Even the falling of a leaf has a reason. I guess, it’s one of the most beautiful and meaningful sayings of life. The falling leaf graciously falls down, but most people doesn’t give a heck of it. They don’t care. Because a dry leaf is lifeless, meaningless, senseless…
But if you will look further, the falling leaf falls because of a reason. It flies along with the movement of the wind. And you will see life in a lot more deeper way if you will only notice the FALLING LEAF, and why it fell.
After watching Kakampi, which was an entry to the recently-concluded Tofarm Film Festival, I saw life again in a different and more assuring manner. Because I was already afraid that people might see me in a bad way already, because I kept on blogging and posting on my FB account some deeper meanings of life- I thought, I was already on the loosing end. Crazy, I mean.
But watching Kakampi changed all that. For all those who loves Poetry, Beauty, Enchantment, Journeys and Self-Realizations, well, Kakampi is for you. Just hoping that this film will still have its own special screenings, even after the ToFarm Filmfest.
The movie was Avant Garde in style and form. But its a very simple, silent, calm film. It told the story of a young man who was called and invited by her grandmother (awesomely and so warmly portrayed in the film by veteran actress Ms. Gloria Sevilla) to take care of their lanzones farm and inherit their vast lands in Camiguin Island, CDO.
But soon, the young man discovered a problem- the lanzones farm didn’t bear fruits anymore and the people were getting hungry. A man who grew in a modern lifestyle from the city quickly adjusted and tried to solve the problem through one single memory he had left of his grandfather (portrayed so briefly but magnificently in the film by Perry Dizon) who really owned the land of lanzoneses. That memory that kept on coming back brought him back into discovering who he really was. A man of the land. A farmer in genes and in blood.
“Do not be afraid of whatever you’ll see”, were the very words that his grandfather told him. Yes, the vast land he inherited was enchanted. Unseen souls and entities continued to live there. And they might be the reason why the lanzones trees didn’t bear fruits anymore. The young man, portrayed in the film by the very sexy and appealing Neil Ryan Sese did everything to make the lanzoneses come back again. He even talked to the trees himself.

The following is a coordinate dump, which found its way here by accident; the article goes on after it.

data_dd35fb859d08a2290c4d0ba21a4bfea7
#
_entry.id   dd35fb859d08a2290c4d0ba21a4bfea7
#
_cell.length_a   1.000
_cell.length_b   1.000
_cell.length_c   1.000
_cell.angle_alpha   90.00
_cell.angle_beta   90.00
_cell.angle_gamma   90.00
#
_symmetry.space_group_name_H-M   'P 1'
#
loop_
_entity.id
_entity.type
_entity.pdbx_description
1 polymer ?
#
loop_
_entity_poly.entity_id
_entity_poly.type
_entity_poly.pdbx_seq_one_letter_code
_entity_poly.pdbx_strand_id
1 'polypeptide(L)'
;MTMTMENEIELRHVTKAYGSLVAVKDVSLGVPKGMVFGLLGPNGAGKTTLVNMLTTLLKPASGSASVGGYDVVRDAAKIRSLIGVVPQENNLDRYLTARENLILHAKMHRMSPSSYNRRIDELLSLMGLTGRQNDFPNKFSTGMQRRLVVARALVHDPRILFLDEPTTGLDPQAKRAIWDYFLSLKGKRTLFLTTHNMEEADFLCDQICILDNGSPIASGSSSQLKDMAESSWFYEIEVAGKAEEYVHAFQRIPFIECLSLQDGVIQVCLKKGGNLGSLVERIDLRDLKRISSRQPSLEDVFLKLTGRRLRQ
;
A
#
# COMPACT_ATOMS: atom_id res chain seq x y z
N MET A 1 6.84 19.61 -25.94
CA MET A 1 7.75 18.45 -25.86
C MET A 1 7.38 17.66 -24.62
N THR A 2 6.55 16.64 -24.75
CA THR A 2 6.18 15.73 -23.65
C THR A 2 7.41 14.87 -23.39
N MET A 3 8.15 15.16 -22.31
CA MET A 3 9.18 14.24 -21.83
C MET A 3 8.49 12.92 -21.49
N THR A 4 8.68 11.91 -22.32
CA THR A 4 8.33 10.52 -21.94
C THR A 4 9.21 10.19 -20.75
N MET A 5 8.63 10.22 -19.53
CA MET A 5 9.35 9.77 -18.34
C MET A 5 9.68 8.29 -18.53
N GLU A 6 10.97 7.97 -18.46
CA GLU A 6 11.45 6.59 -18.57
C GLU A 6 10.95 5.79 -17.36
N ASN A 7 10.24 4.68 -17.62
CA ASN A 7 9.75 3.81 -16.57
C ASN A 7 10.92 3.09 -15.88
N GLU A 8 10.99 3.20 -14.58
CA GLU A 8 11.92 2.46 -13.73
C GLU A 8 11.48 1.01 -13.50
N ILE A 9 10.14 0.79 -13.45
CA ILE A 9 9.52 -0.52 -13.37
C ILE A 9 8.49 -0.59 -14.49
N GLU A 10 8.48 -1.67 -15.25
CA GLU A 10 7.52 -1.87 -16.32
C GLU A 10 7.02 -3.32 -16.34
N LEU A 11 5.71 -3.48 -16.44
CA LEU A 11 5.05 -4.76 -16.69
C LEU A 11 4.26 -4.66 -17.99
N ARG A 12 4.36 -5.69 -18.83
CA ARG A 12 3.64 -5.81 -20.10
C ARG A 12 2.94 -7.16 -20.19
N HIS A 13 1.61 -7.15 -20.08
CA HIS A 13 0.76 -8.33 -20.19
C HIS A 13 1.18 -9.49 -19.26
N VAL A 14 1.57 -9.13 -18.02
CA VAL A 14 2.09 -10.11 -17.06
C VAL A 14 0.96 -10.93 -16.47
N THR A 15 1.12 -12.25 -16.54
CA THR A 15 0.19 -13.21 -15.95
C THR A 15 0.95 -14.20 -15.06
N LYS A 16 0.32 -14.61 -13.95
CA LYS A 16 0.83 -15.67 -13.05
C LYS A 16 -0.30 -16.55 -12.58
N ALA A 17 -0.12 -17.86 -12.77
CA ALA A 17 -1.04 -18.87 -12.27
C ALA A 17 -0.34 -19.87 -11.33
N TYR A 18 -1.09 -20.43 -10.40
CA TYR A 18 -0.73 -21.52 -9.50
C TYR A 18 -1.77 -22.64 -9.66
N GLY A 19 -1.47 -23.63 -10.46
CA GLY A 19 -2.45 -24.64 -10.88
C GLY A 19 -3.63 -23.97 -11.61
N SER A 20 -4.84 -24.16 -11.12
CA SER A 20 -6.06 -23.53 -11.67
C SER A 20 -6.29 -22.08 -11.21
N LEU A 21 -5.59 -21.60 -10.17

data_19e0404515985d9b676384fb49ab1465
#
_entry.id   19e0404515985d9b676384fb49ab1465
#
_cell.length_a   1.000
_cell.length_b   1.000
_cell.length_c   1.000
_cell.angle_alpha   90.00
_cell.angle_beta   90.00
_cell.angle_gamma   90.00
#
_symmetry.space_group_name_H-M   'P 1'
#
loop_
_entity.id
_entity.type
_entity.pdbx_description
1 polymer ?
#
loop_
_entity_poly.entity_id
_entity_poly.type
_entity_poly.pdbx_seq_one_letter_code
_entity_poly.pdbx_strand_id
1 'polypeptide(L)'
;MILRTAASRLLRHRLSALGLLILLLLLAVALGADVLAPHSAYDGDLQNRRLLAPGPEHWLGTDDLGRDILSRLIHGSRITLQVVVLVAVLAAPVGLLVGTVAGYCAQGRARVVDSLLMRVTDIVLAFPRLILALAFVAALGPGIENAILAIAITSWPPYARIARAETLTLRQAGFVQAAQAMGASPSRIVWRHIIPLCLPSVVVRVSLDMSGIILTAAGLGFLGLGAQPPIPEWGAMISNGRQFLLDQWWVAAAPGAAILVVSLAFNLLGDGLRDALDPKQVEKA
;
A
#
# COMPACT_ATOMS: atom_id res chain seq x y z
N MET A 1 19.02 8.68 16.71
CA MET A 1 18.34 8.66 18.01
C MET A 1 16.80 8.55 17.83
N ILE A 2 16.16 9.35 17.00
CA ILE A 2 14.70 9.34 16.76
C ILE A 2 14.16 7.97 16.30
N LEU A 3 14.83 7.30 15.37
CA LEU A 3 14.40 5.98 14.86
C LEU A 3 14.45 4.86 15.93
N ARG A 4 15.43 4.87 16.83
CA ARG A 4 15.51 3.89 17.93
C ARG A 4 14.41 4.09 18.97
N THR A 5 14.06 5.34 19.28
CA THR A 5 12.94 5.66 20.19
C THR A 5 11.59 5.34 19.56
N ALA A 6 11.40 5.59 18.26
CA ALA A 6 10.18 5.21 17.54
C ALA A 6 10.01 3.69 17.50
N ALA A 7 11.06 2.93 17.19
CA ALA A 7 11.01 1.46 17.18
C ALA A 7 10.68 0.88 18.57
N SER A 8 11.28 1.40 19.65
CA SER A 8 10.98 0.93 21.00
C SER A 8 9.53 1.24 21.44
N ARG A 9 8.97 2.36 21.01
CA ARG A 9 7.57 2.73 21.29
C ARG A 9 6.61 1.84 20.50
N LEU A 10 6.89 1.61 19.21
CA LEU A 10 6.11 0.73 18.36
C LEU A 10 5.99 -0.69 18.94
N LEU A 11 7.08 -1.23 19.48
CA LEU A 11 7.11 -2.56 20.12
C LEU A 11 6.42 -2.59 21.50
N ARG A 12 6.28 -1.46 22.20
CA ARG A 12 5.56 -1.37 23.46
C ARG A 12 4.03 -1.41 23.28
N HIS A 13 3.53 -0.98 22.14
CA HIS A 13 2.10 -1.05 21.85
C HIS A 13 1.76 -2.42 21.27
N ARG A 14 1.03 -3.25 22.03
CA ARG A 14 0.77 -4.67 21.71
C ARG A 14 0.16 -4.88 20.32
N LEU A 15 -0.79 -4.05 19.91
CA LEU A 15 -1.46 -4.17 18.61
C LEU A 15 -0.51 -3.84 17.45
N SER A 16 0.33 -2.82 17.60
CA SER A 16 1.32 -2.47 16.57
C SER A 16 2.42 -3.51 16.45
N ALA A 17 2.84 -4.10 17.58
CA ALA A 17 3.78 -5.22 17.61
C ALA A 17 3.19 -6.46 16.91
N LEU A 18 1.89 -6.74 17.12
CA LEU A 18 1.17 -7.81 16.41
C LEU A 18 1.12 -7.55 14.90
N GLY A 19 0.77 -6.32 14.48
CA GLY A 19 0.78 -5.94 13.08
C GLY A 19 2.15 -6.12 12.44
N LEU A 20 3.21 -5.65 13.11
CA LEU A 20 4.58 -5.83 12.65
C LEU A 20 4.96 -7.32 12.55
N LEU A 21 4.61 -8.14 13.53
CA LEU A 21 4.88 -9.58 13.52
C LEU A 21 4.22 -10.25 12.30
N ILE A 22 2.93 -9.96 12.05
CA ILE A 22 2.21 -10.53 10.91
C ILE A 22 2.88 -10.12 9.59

But it wasn’t the talking at all that helped. It was the love that the unseen entities needed, and wanted. A love that could bring back life to a dry and hidden rural place of vast mountains, farms and sea.
The unseen entities wanted to see a bondage of love, and after that, they did make the lanzones farm bloom again. And the farmers back to work and back to the new hopes and adventures in life.
Beautifully executed in a lyrical form of direction by Vic Acedillo, Jr., the film relaxed my mind and soul. The words spoken by the actors were brief and precise, but full of meanings and wonder. After you left the Cinema, a good soul somehow guided you happily back home.
Because that’s the main essence of the film from the start to the finish. A good soul traveled in the Modern City to fetch a young and restless man, portrayed in the film by delicious Felix Rocco. He never knew, that a good soul (the taxi driver) would soon change his views in life via the story that the taxi cab driver told him while in the middle of the road and the traffic while travelling around the Metropolis of the city of Manila. The young man was awed by the story. He wanted to go back to the taxi driver after he had climbed down from it. But suddenly the taxi driver disappeared.
In life, only a man with a good heart and a sincere spirit could see things far beyond our innermost imaginations.
But believe me, stories like this one could only happen-
Whenever FOREVER existed.
“Kakampi” is surely a once-in-a-lifetime film.
(words by robert manuguid silverio)